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Studies Show Seniors at Increasing Risk of HIV Infection

WebMD Health News

Nov. 12, 1999 (Chicago) -- It seems there's a new kind of 'Happy Meal' making the rounds in buildings where elderly men live. The package consists of food, perhaps champagne, and the drug Viagra (sildenafil) for arousal. Prostitutes deliver the goodies on the day when the monthly social security check arrives in a sex-for-money transaction.

To public health officials, these senior sexual adventures are anything but harmless. Researchers at this week's 127th annual meeting of the American Public Health Association say evidence is showing that older Americans are at growing risk for contracting HIV.

"We know that older people often have trouble getting access to sex. So they may be indiscriminate about who their sexual partners are. They may be embarrassed about taking precautions," Nathan Linsk, PhD, tells WebMD. Linsk, of the Jane Addams College of Social Work at the University of Illinois at Chicago, has studied America's aging HIV epidemic with growing concern.

He estimates that about 10-15% of those older than 50 are infected with HIV. That number is similar to the general population, but Linsk insists age confers its own special risks. While many seniors are sexually active and a growing number are IV drug users, older people are more reluctant to use condoms than their younger counterparts.

Linsk points to what he calls the double whammy of "ageism and AIDSism" rendering older HIV patients increasingly on the sidelines of HIV treatment. Meanwhile, Linsk says some providers may be reluctant to start toxic multidrug therapy for AIDS in these patients, cynically assuming they have "little life left."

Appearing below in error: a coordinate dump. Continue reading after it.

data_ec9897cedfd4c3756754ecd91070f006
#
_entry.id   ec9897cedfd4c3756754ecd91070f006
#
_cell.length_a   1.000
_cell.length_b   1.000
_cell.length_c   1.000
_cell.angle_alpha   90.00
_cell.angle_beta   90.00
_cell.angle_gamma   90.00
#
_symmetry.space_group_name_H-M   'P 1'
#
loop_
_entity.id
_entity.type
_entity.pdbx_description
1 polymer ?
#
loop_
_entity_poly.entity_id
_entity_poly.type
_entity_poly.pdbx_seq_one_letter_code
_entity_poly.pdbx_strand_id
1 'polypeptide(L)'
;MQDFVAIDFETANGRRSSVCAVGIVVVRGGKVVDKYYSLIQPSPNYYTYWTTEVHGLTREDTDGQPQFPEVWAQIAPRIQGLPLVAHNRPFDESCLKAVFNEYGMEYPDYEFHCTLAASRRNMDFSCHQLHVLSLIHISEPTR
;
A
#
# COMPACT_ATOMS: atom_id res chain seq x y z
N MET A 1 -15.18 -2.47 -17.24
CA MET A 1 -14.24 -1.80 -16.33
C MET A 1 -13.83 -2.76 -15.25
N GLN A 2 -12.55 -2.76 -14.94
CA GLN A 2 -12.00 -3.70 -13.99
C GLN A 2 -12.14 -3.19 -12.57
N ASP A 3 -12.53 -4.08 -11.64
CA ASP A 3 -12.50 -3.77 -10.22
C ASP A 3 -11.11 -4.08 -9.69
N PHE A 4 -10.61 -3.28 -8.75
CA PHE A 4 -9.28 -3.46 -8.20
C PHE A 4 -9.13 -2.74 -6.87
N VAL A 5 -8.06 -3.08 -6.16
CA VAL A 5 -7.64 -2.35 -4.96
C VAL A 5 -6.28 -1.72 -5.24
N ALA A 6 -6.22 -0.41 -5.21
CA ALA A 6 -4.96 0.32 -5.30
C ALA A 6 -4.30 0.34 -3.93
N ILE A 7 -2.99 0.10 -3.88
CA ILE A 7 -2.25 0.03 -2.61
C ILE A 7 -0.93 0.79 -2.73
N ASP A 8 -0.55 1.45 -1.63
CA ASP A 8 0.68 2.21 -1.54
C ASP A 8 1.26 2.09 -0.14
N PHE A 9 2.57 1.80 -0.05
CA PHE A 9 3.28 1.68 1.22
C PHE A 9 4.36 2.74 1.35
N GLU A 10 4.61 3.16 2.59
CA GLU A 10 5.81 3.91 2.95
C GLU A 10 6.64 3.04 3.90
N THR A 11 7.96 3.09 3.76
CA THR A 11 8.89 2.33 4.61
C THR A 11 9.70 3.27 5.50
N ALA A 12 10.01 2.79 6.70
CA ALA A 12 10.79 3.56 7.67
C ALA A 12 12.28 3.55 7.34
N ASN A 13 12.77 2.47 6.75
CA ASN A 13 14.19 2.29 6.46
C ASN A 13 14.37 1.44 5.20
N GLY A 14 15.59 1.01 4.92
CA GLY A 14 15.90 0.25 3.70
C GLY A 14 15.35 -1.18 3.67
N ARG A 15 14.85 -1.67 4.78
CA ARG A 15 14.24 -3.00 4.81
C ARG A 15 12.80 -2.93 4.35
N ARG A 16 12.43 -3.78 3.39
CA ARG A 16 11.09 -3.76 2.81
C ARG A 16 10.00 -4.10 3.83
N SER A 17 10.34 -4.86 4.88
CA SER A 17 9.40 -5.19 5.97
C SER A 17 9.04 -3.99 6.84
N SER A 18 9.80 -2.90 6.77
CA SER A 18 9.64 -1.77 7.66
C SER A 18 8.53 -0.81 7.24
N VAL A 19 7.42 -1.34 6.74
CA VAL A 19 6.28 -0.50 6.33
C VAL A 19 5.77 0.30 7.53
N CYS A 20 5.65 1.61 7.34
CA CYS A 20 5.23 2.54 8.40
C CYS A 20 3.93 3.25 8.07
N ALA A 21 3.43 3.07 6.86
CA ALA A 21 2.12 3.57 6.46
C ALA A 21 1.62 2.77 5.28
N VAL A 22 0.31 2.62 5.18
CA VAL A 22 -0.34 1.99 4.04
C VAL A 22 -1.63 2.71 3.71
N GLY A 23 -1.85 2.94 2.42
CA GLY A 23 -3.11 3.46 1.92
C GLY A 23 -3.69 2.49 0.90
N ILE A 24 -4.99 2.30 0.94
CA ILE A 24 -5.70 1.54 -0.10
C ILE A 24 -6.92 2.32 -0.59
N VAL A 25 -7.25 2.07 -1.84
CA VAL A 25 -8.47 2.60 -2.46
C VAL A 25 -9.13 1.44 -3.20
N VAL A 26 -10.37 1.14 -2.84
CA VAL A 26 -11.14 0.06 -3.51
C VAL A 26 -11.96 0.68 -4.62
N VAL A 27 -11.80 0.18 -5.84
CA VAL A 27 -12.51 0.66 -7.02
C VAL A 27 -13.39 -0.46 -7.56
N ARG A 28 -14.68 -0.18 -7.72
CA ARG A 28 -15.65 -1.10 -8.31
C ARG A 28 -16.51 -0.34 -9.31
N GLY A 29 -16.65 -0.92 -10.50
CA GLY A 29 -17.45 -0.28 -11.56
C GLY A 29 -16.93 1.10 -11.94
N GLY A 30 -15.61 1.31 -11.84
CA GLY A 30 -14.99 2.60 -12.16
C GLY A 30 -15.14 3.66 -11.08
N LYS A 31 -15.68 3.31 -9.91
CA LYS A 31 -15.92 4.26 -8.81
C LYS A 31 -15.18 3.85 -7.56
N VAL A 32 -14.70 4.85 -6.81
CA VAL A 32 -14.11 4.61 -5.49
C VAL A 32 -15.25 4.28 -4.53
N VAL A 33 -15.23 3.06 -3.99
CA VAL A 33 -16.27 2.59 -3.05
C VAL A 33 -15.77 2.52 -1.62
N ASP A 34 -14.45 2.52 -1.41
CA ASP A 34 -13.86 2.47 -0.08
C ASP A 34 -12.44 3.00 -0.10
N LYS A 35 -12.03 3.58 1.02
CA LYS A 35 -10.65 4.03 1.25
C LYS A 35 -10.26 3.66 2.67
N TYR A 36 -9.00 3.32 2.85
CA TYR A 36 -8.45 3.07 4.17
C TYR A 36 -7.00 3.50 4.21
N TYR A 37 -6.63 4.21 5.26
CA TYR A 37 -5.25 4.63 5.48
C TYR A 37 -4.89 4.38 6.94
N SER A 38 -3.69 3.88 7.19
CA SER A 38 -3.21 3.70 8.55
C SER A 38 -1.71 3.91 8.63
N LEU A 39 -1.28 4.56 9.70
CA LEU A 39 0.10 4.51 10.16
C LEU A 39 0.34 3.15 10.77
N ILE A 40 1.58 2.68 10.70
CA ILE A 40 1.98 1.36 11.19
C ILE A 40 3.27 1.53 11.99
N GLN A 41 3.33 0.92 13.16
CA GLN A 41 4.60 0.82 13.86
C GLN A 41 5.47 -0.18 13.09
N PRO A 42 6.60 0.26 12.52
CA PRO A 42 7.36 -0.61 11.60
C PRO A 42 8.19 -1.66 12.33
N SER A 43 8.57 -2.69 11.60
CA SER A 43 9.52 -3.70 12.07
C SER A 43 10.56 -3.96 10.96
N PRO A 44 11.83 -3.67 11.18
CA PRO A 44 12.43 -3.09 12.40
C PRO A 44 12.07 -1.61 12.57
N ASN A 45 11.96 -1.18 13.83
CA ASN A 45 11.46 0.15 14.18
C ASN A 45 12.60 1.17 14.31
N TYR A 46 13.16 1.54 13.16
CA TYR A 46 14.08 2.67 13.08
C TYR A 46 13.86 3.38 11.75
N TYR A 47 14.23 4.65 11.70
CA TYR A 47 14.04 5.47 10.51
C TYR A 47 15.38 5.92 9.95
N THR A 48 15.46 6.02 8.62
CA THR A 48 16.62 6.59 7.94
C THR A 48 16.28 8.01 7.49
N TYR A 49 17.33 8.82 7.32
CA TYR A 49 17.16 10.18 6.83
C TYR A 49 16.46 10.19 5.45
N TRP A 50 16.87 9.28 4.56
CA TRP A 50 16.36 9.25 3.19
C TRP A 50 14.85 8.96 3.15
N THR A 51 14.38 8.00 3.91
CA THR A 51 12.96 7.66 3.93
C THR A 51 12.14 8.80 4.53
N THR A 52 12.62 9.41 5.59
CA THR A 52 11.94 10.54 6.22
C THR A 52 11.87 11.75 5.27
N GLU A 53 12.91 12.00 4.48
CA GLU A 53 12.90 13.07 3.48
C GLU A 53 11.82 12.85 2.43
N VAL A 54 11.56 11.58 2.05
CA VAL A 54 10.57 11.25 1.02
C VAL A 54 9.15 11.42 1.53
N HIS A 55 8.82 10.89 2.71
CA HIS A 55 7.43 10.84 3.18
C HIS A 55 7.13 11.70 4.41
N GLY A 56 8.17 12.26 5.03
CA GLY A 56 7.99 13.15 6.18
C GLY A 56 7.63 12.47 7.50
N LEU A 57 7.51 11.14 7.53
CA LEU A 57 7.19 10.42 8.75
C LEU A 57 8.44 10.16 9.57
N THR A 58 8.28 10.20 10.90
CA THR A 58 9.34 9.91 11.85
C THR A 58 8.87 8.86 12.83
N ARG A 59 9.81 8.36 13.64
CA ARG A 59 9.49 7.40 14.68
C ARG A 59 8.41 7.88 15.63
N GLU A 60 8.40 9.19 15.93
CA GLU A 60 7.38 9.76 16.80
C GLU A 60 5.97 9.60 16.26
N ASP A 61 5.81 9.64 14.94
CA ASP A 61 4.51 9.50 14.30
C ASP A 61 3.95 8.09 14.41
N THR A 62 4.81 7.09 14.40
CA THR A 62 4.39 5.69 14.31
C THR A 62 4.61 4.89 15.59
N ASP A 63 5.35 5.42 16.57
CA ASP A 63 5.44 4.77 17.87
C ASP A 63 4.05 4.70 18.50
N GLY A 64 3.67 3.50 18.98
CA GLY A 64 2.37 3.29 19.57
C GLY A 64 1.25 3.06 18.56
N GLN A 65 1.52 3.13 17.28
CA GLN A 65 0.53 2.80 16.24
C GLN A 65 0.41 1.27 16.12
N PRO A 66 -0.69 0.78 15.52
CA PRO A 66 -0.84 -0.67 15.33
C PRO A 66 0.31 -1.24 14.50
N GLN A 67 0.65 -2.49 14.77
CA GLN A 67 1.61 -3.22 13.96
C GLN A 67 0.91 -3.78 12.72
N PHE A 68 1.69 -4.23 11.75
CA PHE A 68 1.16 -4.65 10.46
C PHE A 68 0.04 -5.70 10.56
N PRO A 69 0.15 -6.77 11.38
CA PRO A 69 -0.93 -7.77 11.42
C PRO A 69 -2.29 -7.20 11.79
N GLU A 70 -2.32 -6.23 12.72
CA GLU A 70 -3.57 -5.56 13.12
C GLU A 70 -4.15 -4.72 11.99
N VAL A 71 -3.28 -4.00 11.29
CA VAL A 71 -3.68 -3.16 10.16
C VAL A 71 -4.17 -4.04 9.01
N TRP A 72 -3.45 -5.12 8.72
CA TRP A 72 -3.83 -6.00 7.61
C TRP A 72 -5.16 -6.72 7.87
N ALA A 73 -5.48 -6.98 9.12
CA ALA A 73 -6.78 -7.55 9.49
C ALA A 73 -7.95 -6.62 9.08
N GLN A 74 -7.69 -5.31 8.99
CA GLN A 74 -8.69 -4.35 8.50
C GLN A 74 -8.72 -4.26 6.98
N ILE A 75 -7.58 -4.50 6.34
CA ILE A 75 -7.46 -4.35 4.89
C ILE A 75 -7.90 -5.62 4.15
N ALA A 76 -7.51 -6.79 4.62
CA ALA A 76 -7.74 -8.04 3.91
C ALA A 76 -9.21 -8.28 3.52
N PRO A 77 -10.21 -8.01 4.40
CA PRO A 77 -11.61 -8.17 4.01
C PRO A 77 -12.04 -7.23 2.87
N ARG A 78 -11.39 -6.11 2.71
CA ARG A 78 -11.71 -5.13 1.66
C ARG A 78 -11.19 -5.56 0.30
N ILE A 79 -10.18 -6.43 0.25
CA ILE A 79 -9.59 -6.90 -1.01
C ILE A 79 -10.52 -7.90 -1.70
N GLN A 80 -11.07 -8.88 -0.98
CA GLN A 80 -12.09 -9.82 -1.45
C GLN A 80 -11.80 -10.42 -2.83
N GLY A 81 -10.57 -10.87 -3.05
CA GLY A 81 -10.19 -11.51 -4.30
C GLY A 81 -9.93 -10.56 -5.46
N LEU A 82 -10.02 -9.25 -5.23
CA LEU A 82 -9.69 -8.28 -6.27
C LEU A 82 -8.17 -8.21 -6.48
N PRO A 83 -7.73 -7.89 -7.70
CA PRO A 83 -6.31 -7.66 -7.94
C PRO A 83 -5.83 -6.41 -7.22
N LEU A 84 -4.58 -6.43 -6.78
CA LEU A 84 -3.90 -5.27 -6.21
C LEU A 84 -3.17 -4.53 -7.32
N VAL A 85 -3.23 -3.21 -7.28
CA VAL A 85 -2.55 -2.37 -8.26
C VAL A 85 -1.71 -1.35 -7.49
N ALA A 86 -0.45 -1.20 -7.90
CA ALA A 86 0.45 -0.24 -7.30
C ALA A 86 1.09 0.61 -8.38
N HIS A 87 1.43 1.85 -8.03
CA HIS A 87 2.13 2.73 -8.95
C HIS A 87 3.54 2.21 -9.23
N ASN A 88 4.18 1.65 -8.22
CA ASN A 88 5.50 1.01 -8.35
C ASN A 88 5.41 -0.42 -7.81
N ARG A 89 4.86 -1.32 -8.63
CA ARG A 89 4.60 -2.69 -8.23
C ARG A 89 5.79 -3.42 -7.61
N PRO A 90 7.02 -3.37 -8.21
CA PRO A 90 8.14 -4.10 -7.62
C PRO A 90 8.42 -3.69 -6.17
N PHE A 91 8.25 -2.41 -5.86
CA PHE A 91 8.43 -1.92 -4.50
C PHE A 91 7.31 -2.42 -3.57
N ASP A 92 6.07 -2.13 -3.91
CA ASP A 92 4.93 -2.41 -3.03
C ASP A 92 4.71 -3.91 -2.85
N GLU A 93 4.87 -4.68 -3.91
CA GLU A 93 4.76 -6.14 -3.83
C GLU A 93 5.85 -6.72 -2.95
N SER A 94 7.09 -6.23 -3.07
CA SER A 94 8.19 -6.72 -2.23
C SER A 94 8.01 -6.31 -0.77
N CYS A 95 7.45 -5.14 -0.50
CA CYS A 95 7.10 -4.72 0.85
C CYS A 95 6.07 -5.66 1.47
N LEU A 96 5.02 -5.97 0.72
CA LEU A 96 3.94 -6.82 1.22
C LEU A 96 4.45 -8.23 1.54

Postmenopausal women may be emotionally and physically vulnerable to HIV, according to several studies presented at the conference. Because so few men are available, women may be reluctant to insist that their partner wear a condom. Meanwhile, the thinning of the vaginal walls with age can make older women more prone to intercourse-induced trauma, raising the risk of contracting the disease.

While safe-sex messages and posters are virtually ubiquitous, Linsk points out that the images portray the young, not those in their golden years.

Focus groups conducted last year on New York state residents older than 50 paint a disturbing picture, says Kathleen Nokes, PhD, RN, of the Hunter-Bellevue College of Nursing. Twenty-seven percent of those surveyed thought that they had put themselves at risk for HIV through unprotected sex. About one-third admitted having sex with someone other than his or her regular partner during the previous year.

Nokes decries the lack of federal or private public health outreach to older Americans on the perils of HIV. "I think we can fix it by having a drug company like Pfizer that's selling a medication [for erectile dysfunction] and making billions of dollars on it, incorporating within their packet insert the importance of putting a condom on," Nokes tells WebMD. A Pfizer official at the meeting declined to comment on the suggestion.

In recent years, advocacy groups like the National Association on HIV over Fifty have sprung up, with goals of increasing awareness and pushing for a stronger public health response.

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